I bought this book last week from Waterstones after seeing so many people on Bookstagram raving about it. I had come across it on Netgalley previously but didn’t really feel like I’d like it, and I wish I’d listened to myself and not spent money on it in all honesty.
I don’t like leaving bad reviews. Those who read my blog regularly know that I rarely ever do it because I usually DNF books which I don’t like. So what made me a) finish this one and b) decide to leave a negative review?
Ok, so to summarise the plot first of all. In a magical world, heavily influenced by Nigeria, Zèlie is a Diviner, her mother was a Maji killed by the king when the magic was taken away and so Zèlie has never experienced magic for herself. Along with her brother Tzain she just tries to survive in a world where she is seen as a ‘maggot’ because of the white hair and darker skin which identifies her. So when Zélie discovers there’s a chance to get magic back, she goes on a journey which tests her resilience and that of those she loves.
Sounds great right?
So why did I not DNF this book? Well, everyone seemed so excited about it and the reviews and ratings are so good, I’ve been really busy launching my small business making bookish candles and prepping for a market, and I’ve been studying my genealogy so I was wrapped up in other things. So when I felt like I wasn’t desperate to pick this up or felt like it was taking me way longer to read than other books, I put it down to the fact that my mind was on other things. But while some of it may have been that, I think it’s more to do with the following…
firstly, I found the story to be incredibly flat. I was never immersed, I never felt like I was ‘becoming one of the characters’ or getting into their psyche and I’ll tell you why I think this was. Each chapter was told from the perspective of 3 characters; Zèlie the main character, Amerie the crown princess and Inan the crown prince. The chapters were all Very Short and therefore you never spent enough time with one of them to actually form any kind of bond with them.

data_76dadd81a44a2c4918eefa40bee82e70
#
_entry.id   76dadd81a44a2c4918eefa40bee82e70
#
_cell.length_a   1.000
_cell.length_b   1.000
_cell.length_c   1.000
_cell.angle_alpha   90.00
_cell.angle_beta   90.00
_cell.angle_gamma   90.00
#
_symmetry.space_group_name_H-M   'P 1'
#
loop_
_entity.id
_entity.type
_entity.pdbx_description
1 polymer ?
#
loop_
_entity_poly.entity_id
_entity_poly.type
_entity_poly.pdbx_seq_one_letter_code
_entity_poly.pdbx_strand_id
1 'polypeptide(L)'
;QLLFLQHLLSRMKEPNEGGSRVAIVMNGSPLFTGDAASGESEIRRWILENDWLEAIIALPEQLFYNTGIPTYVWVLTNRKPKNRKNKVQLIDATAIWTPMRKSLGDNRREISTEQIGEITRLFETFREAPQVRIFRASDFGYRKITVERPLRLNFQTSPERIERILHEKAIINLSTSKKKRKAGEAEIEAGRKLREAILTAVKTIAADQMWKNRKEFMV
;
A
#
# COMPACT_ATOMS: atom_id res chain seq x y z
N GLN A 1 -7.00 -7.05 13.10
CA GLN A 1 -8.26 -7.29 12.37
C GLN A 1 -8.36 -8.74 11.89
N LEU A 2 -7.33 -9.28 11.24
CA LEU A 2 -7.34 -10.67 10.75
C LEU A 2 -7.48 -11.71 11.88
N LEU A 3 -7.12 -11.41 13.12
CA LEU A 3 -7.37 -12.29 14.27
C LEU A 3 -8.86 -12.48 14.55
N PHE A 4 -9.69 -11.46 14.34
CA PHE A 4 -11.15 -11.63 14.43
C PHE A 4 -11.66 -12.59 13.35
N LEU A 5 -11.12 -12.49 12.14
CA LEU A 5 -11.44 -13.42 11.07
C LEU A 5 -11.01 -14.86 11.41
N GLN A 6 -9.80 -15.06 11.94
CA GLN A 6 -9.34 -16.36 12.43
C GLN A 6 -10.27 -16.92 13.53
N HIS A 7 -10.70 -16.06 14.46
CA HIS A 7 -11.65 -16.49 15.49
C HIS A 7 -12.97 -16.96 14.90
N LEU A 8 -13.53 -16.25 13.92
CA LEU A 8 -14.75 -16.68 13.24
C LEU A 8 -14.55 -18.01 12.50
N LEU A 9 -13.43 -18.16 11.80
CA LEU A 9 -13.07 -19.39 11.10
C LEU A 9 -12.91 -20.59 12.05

The story felt like 100 other books I’ve read except not written as well.
The world building was poor, I didn’t feel immersed in the surroundings, I couldn’t picture the surroundings and I didn’t feel like I was there, witnessing or experiencing the story.
The dialogue was repetitive, people just thinking or saying the same things over and over and over again and the book size could have been cut in half had there been less repetition.
Unsure what was going on half the time. People changed allegiance so swiftly, Magic was there then it wasn’t then it was again then it wasn’t. People loved other people then hated them and there was seemingly no reason behind any of that. In fact it just demonstrated shallowness in the characters which again made them unlikeable.
I’m sorry to anyone who loved this but I have no idea why it would be compared to the likes of Leigh Bardugo and Laini Taylor and anyone who has read books by these authors would be sure to agree.